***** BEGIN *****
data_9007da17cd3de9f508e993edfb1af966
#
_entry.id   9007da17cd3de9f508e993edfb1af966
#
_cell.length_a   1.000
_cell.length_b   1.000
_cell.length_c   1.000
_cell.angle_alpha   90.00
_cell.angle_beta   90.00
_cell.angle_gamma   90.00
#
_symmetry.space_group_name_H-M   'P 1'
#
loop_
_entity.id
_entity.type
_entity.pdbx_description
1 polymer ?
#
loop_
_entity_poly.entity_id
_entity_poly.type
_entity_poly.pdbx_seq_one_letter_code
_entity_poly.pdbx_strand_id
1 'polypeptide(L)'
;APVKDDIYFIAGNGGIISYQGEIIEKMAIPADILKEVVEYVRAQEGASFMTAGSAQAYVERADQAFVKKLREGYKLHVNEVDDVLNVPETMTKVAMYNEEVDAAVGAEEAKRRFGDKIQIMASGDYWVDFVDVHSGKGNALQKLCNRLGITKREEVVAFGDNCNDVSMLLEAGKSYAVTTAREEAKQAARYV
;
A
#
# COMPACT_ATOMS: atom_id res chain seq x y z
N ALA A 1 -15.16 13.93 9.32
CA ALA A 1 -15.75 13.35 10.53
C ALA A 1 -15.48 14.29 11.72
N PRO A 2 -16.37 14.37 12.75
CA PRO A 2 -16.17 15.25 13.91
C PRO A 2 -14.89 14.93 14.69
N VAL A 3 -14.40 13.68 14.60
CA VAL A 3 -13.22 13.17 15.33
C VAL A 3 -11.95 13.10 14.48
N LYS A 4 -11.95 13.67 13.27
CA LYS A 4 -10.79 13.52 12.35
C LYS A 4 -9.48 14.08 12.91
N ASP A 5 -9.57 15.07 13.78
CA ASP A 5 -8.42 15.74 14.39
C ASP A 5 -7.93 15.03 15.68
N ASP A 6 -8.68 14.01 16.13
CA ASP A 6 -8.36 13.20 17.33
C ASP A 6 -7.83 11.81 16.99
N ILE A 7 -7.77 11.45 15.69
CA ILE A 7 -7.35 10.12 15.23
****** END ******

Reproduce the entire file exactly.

data_9007da17cd3de9f508e993edfb1af966
#
_entry.id   9007da17cd3de9f508e993edfb1af966
#
_cell.length_a   1.000
_cell.length_b   1.000
_cell.length_c   1.000
_cell.angle_alpha   90.00
_cell.angle_beta   90.00
_cell.angle_gamma   90.00
#
_symmetry.space_group_name_H-M   'P 1'
#
loop_
_entity.id
_entity.type
_entity.pdbx_description
1 polymer ?
#
loop_
_entity_poly.entity_id
_entity_poly.type
_entity_poly.pdbx_seq_one_letter_code
_entity_poly.pdbx_strand_id
1 'polypeptide(L)'
;APVKDDIYFIAGNGGIISYQGEIIEKMAIPADILKEVVEYVRAQEGASFMTAGSAQAYVERADQAFVKKLREGYKLHVNEVDDVLNVPETMTKVAMYNEEVDAAVGAEEAKRRFGDKIQIMASGDYWVDFVDVHSGKGNALQKLCNRLGITKREEVVAFGDNCNDVSMLLEAGKSYAVTTAREEAKQAARYV
;
A
#
# COMPACT_ATOMS: atom_id res chain seq x y z
N ALA A 1 -15.16 13.93 9.32
CA ALA A 1 -15.75 13.35 10.53
C ALA A 1 -15.48 14.29 11.72
N PRO A 2 -16.37 14.37 12.75
CA PRO A 2 -16.17 15.25 13.91
C PRO A 2 -14.89 14.93 14.69
N VAL A 3 -14.40 13.68 14.60
CA VAL A 3 -13.22 13.17 15.33
C VAL A 3 -11.95 13.10 14.48
N LYS A 4 -11.95 13.67 13.27
CA LYS A 4 -10.79 13.52 12.35
C LYS A 4 -9.48 14.08 12.91
N ASP A 5 -9.57 15.07 13.78
CA ASP A 5 -8.42 15.74 14.39
C ASP A 5 -7.93 15.03 15.68
N ASP A 6 -8.68 14.01 16.13
CA ASP A 6 -8.36 13.20 17.33
C ASP A 6 -7.83 11.81 16.99
N ILE A 7 -7.77 11.45 15.69
CA ILE A 7 -7.35 10.12 15.23